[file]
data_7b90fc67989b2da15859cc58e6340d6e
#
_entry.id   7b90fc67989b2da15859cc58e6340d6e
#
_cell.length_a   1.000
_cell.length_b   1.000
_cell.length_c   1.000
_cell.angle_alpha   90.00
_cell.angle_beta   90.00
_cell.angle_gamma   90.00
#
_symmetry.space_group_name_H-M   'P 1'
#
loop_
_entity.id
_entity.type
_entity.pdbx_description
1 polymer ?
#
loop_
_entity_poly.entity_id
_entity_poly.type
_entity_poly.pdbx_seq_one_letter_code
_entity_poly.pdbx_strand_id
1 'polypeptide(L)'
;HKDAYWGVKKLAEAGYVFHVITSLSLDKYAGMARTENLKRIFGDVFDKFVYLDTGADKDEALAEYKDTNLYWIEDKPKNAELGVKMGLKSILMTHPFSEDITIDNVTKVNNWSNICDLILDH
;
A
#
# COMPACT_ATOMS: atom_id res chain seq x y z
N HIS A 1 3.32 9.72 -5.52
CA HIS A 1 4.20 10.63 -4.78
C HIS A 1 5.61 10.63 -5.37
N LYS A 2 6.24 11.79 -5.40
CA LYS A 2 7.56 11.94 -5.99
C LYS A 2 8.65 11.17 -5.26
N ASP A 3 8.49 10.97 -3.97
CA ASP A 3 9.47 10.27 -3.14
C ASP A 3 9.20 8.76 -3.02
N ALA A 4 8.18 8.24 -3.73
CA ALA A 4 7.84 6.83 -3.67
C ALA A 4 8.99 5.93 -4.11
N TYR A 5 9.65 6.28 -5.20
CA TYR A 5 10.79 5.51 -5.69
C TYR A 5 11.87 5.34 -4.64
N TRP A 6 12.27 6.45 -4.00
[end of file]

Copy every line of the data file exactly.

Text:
data_7b90fc67989b2da15859cc58e6340d6e
#
_entry.id   7b90fc67989b2da15859cc58e6340d6e
#
_cell.length_a   1.000
_cell.length_b   1.000
_cell.length_c   1.000
_cell.angle_alpha   90.00
_cell.angle_beta   90.00
_cell.angle_gamma   90.00
#
_symmetry.space_group_name_H-M   'P 1'
#
loop_
_entity.id
_entity.type
_entity.pdbx_description
1 polymer ?
#
loop_
_entity_poly.entity_id
_entity_poly.type
_entity_poly.pdbx_seq_one_letter_code
_entity_poly.pdbx_strand_id
1 'polypeptide(L)'
;HKDAYWGVKKLAEAGYVFHVITSLSLDKYAGMARTENLKRIFGDVFDKFVYLDTGADKDEALAEYKDTNLYWIEDKPKNAELGVKMGLKSILMTHPFSEDITIDNVTKVNNWSNICDLILDH
;
A
#
# COMPACT_ATOMS: atom_id res chain seq x y z
N HIS A 1 3.32 9.72 -5.52
CA HIS A 1 4.20 10.63 -4.78
C HIS A 1 5.61 10.63 -5.37
N LYS A 2 6.24 11.79 -5.40
CA LYS A 2 7.56 11.94 -5.99
C LYS A 2 8.65 11.17 -5.26
N ASP A 3 8.49 10.97 -3.97
CA ASP A 3 9.47 10.27 -3.14
C ASP A 3 9.20 8.76 -3.02
N ALA A 4 8.18 8.24 -3.73
CA ALA A 4 7.84 6.83 -3.67
C ALA A 4 8.99 5.93 -4.11
N TYR A 5 9.65 6.28 -5.20
CA TYR A 5 10.79 5.51 -5.69
C TYR A 5 11.87 5.34 -4.64
N TRP A 6 12.27 6.45 -4.00